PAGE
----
high blood cholesterol, obesity, heart attacks, and eventually lower life expectancies . The countries with the highest obesity also tend to be countries will a great amount of fast food chains (which contain unhealthy meat). The United States, Australia, the U.K., and Canada are top 4 countries in the world in terms of the amount of McDonalds, and all of these countries are top 29 in terms of obesity [4,5]. It is true that the quality of meat distributed by these nefarious corporations is prepared poorly. However, if humans were vegetarian, poorly prepared meat would not be an issue, and less health issues would exist. Again, if humans were a natural meat eating species, unhealthy meat wouldn't result in the health issues listed before.
4. Meat eating causes pollution, deforestation, and excessive land use.
This argument will provide extremely convincing evidence that the farming of animal species results in pollution, deforestation, and land use that is extravagantly wasteful considering the current issue of overpopulation. First off, trees are cut down in order to clear land for farming. A study from Stanford Univeristy shows that 80% of deforestation is used for the purpose of farming . Furthermore, trees absorb CO2 by way of photosynthesis, and help reduce climate change.
The increase of the world's population will eventually require humans to live in smaller spaces. For example, the extremely high population of Tokyo illustrates this concept, as most of these citizens live in high rises. Livestock farming takes up 30% of all of earth's arable land , and this land takes away space from humans, which causes the standard of "overpopulation" to be higher.
Lastly, the distribution of meat emits methane and ammonia into the atmosphere, and also contaminates soil with pathogens. There is also a data that illustrates there is a correlation between commercialization of animals and the enmission of these gases .
I will provide my sources in the beginning of the next round. Unfortunately, I am on a mobile device and for some reason I am unable to work copy-paste. You can verify my sources in the beginning of the next round and will see that they are credible. Sorry for my untimely response and good luck in your next round.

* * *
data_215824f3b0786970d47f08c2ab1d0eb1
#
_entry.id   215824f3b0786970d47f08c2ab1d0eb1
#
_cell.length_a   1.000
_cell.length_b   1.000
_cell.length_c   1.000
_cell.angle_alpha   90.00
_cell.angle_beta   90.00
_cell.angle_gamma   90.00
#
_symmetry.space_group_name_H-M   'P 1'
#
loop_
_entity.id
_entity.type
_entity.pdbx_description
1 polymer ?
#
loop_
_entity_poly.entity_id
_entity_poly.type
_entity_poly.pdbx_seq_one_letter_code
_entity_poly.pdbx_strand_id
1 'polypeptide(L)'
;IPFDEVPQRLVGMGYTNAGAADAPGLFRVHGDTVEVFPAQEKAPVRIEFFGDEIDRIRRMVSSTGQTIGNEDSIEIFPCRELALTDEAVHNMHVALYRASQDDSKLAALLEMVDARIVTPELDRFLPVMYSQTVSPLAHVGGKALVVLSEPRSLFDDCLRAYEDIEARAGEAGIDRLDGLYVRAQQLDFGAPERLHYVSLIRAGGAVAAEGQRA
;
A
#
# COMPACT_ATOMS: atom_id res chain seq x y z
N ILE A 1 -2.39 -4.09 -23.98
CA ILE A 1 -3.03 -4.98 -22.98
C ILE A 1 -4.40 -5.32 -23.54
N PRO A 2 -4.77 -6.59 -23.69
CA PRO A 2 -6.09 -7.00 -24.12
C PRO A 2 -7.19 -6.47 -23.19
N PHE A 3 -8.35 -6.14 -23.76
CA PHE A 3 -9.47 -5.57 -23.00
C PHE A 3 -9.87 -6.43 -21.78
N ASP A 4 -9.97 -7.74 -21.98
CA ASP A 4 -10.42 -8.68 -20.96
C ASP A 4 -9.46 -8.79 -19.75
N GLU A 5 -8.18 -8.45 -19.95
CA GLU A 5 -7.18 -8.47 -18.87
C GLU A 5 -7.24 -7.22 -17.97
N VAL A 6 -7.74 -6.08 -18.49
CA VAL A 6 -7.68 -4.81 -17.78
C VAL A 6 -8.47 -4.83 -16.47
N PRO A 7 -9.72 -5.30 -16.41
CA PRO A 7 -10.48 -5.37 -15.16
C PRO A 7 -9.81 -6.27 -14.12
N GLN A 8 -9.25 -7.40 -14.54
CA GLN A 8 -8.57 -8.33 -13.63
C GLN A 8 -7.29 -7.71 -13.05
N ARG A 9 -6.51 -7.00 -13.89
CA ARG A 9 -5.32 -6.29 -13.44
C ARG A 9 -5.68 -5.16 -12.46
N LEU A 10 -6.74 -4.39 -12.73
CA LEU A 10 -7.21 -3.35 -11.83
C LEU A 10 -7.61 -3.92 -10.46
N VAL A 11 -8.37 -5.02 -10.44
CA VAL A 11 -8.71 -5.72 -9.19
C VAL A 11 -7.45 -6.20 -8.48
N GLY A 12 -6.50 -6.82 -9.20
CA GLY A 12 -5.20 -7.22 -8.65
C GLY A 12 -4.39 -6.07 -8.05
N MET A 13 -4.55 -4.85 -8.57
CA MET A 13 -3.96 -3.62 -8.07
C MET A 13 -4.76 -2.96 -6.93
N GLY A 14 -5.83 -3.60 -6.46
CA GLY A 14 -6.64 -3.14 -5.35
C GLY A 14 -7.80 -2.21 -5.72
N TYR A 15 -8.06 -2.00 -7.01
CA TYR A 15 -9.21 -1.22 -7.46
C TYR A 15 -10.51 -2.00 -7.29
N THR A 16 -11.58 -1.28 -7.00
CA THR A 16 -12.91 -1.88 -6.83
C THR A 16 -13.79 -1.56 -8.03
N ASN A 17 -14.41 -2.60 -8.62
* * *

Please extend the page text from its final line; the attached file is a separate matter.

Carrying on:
As a brief note before I get into argumentation, I am taking the negative position such that I am not presenting a case for the opposite of the resolution, but rather I am showing the opponent's arguments to be insufficient. In other words, I'm not claiming that "humans should be meat eaters", but instead that the opponent's arguments for his claim are not sufficient in affirming the resolution.
As such, my "opening statements" could really only take the form they did. I will recognize, however, that the opponent did label R3 and R4 as being the "evidence presenting" rounds, so I will excuse him for failing to produce evidence in R2 and I ask the voters not to hold that against him.
Let's move into arguments.
1. Meat eating is immoral.
The opponent clarifies that the objective moral standard to which he is appealing is natural law. He describes this as "a body of moral principles that serves as the basis for all human actions."
As I presented in the previous round, there is no way to prove that a set of morals is objective outside of an appeal to a god, since only a god could be provide a morally absolute framework. (Though even that claim is dubious.)
Because of this, the opponent's claim that natural law is in some way absolute is unjustified and unproven. Something is not objective simply because one wants it to be. The opponent would find it impossible to prove that some set of beliefs apply to everyone in the world.
But let us assume that "natural law" exists. Notice that the opponent's definition doesn't define "natural law" so much as it defines "morality". Natural law specifically would seem to be an appeal to nature and the way that humans naturally act. In this framework, it would still seem meat eating is still not immoral.
The omnivore point, which we cover next, greatly evidences this. We are biologically constructed to eat both meat and plants. Our hunter-gatherer ancestors had to eat meat in order to survive, since agriculture could not provide adequate plant material. In our natural state, we are simply omnivores -- and the very definition of an omnivore is one that eats meat and plants.